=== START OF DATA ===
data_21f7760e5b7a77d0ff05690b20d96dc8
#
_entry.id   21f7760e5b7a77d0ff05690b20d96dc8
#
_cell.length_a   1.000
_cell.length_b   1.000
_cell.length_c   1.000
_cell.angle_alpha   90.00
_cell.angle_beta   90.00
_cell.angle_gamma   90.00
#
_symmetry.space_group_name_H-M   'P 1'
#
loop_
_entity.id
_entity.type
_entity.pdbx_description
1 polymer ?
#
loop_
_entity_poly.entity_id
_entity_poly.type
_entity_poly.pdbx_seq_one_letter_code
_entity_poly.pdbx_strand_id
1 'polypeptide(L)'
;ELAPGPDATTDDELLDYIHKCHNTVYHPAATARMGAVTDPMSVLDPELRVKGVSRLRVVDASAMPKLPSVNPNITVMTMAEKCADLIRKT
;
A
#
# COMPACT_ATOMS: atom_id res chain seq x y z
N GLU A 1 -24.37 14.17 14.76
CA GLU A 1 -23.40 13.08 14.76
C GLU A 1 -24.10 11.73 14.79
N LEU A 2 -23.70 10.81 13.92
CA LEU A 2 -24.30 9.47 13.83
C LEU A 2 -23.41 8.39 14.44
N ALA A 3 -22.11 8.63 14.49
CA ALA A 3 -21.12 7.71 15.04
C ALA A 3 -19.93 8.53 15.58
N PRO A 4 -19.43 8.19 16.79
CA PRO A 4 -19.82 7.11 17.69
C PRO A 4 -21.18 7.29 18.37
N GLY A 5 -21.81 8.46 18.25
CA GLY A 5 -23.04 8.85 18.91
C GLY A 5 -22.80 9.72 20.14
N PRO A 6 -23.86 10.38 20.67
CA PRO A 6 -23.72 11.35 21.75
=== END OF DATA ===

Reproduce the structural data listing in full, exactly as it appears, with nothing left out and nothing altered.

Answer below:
data_21f7760e5b7a77d0ff05690b20d96dc8
#
_entry.id   21f7760e5b7a77d0ff05690b20d96dc8
#
_cell.length_a   1.000
_cell.length_b   1.000
_cell.length_c   1.000
_cell.angle_alpha   90.00
_cell.angle_beta   90.00
_cell.angle_gamma   90.00
#
_symmetry.space_group_name_H-M   'P 1'
#
loop_
_entity.id
_entity.type
_entity.pdbx_description
1 polymer ?
#
loop_
_entity_poly.entity_id
_entity_poly.type
_entity_poly.pdbx_seq_one_letter_code
_entity_poly.pdbx_strand_id
1 'polypeptide(L)'
;ELAPGPDATTDDELLDYIHKCHNTVYHPAATARMGAVTDPMSVLDPELRVKGVSRLRVVDASAMPKLPSVNPNITVMTMAEKCADLIRKT
;
A
#
# COMPACT_ATOMS: atom_id res chain seq x y z
N GLU A 1 -24.37 14.17 14.76
CA GLU A 1 -23.40 13.08 14.76
C GLU A 1 -24.10 11.73 14.79
N LEU A 2 -23.70 10.81 13.92
CA LEU A 2 -24.30 9.47 13.83
C LEU A 2 -23.41 8.39 14.44
N ALA A 3 -22.11 8.63 14.49
CA ALA A 3 -21.12 7.71 15.04
C ALA A 3 -19.93 8.53 15.58
N PRO A 4 -19.43 8.19 16.79
CA PRO A 4 -19.82 7.11 17.69
C PRO A 4 -21.18 7.29 18.37
N GLY A 5 -21.81 8.46 18.25
CA GLY A 5 -23.04 8.85 18.91
C GLY A 5 -22.80 9.72 20.14
N PRO A 6 -23.86 10.38 20.67
CA PRO A 6 -23.72 11.35 21.75